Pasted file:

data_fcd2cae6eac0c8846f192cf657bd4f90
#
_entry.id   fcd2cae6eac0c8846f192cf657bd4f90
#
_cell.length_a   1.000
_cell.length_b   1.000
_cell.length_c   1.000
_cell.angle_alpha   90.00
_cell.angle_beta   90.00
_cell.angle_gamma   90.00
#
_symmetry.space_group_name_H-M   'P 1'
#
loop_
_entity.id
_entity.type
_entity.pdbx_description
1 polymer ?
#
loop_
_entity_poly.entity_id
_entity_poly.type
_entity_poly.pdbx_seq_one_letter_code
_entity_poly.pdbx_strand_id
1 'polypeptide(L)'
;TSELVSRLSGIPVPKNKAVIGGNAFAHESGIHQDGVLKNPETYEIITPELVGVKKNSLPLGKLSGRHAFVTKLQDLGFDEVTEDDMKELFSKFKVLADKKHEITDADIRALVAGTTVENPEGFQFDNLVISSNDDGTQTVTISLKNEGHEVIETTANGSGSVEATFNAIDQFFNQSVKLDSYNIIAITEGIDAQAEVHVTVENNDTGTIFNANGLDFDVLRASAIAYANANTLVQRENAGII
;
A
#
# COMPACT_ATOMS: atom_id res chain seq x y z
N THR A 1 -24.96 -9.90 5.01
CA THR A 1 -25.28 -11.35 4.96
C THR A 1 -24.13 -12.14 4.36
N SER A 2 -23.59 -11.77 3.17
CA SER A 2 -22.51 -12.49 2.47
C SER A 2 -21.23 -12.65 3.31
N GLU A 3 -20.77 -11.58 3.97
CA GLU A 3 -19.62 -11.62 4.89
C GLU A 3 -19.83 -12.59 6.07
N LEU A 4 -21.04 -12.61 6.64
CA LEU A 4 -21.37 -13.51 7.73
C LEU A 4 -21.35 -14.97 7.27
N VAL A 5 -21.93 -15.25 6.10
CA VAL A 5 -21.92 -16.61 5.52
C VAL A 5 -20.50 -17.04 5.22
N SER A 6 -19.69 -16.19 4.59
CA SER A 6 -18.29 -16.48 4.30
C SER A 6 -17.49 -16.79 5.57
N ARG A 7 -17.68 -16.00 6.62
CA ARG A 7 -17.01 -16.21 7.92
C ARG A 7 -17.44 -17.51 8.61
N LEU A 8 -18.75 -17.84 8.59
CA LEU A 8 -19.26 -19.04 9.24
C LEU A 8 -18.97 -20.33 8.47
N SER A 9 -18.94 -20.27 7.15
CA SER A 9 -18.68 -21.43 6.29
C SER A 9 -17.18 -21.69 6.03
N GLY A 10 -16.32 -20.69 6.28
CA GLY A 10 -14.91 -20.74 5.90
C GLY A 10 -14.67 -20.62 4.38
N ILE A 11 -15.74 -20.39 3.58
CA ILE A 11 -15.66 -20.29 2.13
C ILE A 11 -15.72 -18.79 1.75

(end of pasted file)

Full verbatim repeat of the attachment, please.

data_fcd2cae6eac0c8846f192cf657bd4f90
#
_entry.id   fcd2cae6eac0c8846f192cf657bd4f90
#
_cell.length_a   1.000
_cell.length_b   1.000
_cell.length_c   1.000
_cell.angle_alpha   90.00
_cell.angle_beta   90.00
_cell.angle_gamma   90.00
#
_symmetry.space_group_name_H-M   'P 1'
#
loop_
_entity.id
_entity.type
_entity.pdbx_description
1 polymer ?
#
loop_
_entity_poly.entity_id
_entity_poly.type
_entity_poly.pdbx_seq_one_letter_code
_entity_poly.pdbx_strand_id
1 'polypeptide(L)'
;TSELVSRLSGIPVPKNKAVIGGNAFAHESGIHQDGVLKNPETYEIITPELVGVKKNSLPLGKLSGRHAFVTKLQDLGFDEVTEDDMKELFSKFKVLADKKHEITDADIRALVAGTTVENPEGFQFDNLVISSNDDGTQTVTISLKNEGHEVIETTANGSGSVEATFNAIDQFFNQSVKLDSYNIIAITEGIDAQAEVHVTVENNDTGTIFNANGLDFDVLRASAIAYANANTLVQRENAGII
;
A
#
# COMPACT_ATOMS: atom_id res chain seq x y z
N THR A 1 -24.96 -9.90 5.01
CA THR A 1 -25.28 -11.35 4.96
C THR A 1 -24.13 -12.14 4.36
N SER A 2 -23.59 -11.77 3.17
CA SER A 2 -22.51 -12.49 2.47
C SER A 2 -21.23 -12.65 3.31
N GLU A 3 -20.77 -11.58 3.97
CA GLU A 3 -19.62 -11.62 4.89
C GLU A 3 -19.83 -12.59 6.07
N LEU A 4 -21.04 -12.61 6.64
CA LEU A 4 -21.37 -13.51 7.73
C LEU A 4 -21.35 -14.97 7.27
N VAL A 5 -21.93 -15.25 6.10
CA VAL A 5 -21.92 -16.61 5.52
C VAL A 5 -20.50 -17.04 5.22
N SER A 6 -19.69 -16.19 4.59
CA SER A 6 -18.29 -16.48 4.30
C SER A 6 -17.49 -16.79 5.57
N ARG A 7 -17.68 -16.00 6.62
CA ARG A 7 -17.01 -16.21 7.92
C ARG A 7 -17.44 -17.51 8.61
N LEU A 8 -18.75 -17.84 8.59
CA LEU A 8 -19.26 -19.04 9.24
C LEU A 8 -18.97 -20.33 8.47
N SER A 9 -18.94 -20.27 7.15
CA SER A 9 -18.68 -21.43 6.29
C SER A 9 -17.18 -21.69 6.03
N GLY A 10 -16.32 -20.69 6.28
CA GLY A 10 -14.91 -20.74 5.90
C GLY A 10 -14.67 -20.62 4.38
N ILE A 11 -15.74 -20.39 3.58
CA ILE A 11 -15.66 -20.29 2.13
C ILE A 11 -15.72 -18.79 1.75